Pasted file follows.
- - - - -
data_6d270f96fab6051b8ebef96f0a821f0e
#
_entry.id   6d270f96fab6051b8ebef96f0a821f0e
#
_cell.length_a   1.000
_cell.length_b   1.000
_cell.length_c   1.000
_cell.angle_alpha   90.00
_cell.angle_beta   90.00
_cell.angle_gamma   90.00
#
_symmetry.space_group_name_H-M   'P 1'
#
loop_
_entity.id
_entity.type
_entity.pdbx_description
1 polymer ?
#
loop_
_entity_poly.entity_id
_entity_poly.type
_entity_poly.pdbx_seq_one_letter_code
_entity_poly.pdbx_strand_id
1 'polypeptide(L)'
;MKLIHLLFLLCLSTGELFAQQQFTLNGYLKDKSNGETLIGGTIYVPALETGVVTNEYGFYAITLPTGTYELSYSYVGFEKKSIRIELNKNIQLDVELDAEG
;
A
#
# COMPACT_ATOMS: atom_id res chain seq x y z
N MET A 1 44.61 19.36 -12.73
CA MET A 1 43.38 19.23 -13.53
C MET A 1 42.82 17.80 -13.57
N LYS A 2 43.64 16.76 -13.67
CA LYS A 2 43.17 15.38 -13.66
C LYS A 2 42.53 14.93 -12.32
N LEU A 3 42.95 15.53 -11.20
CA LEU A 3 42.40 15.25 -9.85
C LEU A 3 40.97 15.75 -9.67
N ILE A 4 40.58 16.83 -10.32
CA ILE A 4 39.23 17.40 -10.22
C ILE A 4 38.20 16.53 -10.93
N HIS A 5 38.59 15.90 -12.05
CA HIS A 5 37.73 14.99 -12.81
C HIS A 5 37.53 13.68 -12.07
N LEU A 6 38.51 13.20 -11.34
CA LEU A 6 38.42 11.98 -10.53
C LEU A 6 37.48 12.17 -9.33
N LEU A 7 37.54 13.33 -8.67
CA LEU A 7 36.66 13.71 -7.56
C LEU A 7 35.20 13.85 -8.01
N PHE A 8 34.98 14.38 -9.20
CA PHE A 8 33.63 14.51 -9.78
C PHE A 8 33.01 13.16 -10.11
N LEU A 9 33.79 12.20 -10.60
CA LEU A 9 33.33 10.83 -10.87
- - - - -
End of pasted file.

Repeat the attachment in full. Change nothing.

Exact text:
data_6d270f96fab6051b8ebef96f0a821f0e
#
_entry.id   6d270f96fab6051b8ebef96f0a821f0e
#
_cell.length_a   1.000
_cell.length_b   1.000
_cell.length_c   1.000
_cell.angle_alpha   90.00
_cell.angle_beta   90.00
_cell.angle_gamma   90.00
#
_symmetry.space_group_name_H-M   'P 1'
#
loop_
_entity.id
_entity.type
_entity.pdbx_description
1 polymer ?
#
loop_
_entity_poly.entity_id
_entity_poly.type
_entity_poly.pdbx_seq_one_letter_code
_entity_poly.pdbx_strand_id
1 'polypeptide(L)'
;MKLIHLLFLLCLSTGELFAQQQFTLNGYLKDKSNGETLIGGTIYVPALETGVVTNEYGFYAITLPTGTYELSYSYVGFEKKSIRIELNKNIQLDVELDAEG
;
A
#
# COMPACT_ATOMS: atom_id res chain seq x y z
N MET A 1 44.61 19.36 -12.73
CA MET A 1 43.38 19.23 -13.53
C MET A 1 42.82 17.80 -13.57
N LYS A 2 43.64 16.76 -13.67
CA LYS A 2 43.17 15.38 -13.66
C LYS A 2 42.53 14.93 -12.32
N LEU A 3 42.95 15.53 -11.20
CA LEU A 3 42.40 15.25 -9.85
C LEU A 3 40.97 15.75 -9.67
N ILE A 4 40.58 16.83 -10.32
CA ILE A 4 39.23 17.40 -10.22
C ILE A 4 38.20 16.53 -10.93
N HIS A 5 38.59 15.90 -12.05
CA HIS A 5 37.73 14.99 -12.81
C HIS A 5 37.53 13.68 -12.07
N LEU A 6 38.51 13.20 -11.34
CA LEU A 6 38.42 11.98 -10.53
C LEU A 6 37.48 12.17 -9.33
N LEU A 7 37.54 13.33 -8.67
CA LEU A 7 36.66 13.71 -7.56
C LEU A 7 35.20 13.85 -8.01
N PHE A 8 34.98 14.38 -9.20
CA PHE A 8 33.63 14.51 -9.78
C PHE A 8 33.01 13.16 -10.11
N LEU A 9 33.79 12.20 -10.60
CA LEU A 9 33.33 10.83 -10.87